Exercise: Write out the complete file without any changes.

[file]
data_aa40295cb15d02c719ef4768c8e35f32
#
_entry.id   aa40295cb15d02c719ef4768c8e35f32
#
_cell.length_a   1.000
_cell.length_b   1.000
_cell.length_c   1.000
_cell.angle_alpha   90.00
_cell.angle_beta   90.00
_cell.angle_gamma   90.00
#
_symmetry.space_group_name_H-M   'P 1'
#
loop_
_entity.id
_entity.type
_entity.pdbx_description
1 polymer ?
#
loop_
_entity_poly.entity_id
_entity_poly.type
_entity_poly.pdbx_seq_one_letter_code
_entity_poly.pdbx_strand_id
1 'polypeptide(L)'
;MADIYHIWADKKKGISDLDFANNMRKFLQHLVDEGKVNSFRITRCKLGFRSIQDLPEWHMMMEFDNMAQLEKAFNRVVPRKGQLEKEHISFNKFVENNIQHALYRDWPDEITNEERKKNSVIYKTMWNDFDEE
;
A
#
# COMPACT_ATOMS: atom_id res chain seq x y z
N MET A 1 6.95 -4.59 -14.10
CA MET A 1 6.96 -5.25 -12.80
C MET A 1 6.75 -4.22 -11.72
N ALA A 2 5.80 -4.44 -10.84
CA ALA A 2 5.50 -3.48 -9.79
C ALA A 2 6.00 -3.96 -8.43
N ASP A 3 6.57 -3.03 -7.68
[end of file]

data_aa40295cb15d02c719ef4768c8e35f32
#
_entry.id   aa40295cb15d02c719ef4768c8e35f32
#
_cell.length_a   1.000
_cell.length_b   1.000
_cell.length_c   1.000
_cell.angle_alpha   90.00
_cell.angle_beta   90.00
_cell.angle_gamma   90.00
#
_symmetry.space_group_name_H-M   'P 1'
#
loop_
_entity.id
_entity.type
_entity.pdbx_description
1 polymer ?
#
loop_
_entity_poly.entity_id
_entity_poly.type
_entity_poly.pdbx_seq_one_letter_code
_entity_poly.pdbx_strand_id
1 'polypeptide(L)'
;MADIYHIWADKKKGISDLDFANNMRKFLQHLVDEGKVNSFRITRCKLGFRSIQDLPEWHMMMEFDNMAQLEKAFNRVVPRKGQLEKEHISFNKFVENNIQHALYRDWPDEITNEERKKNSVIYKTMWNDFDEE
;
A
#
# COMPACT_ATOMS: atom_id res chain seq x y z
N MET A 1 6.95 -4.59 -14.10
CA MET A 1 6.96 -5.25 -12.80
C MET A 1 6.75 -4.22 -11.72
N ALA A 2 5.80 -4.44 -10.84
CA ALA A 2 5.50 -3.48 -9.79
C ALA A 2 6.00 -3.96 -8.43
N ASP A 3 6.57 -3.03 -7.68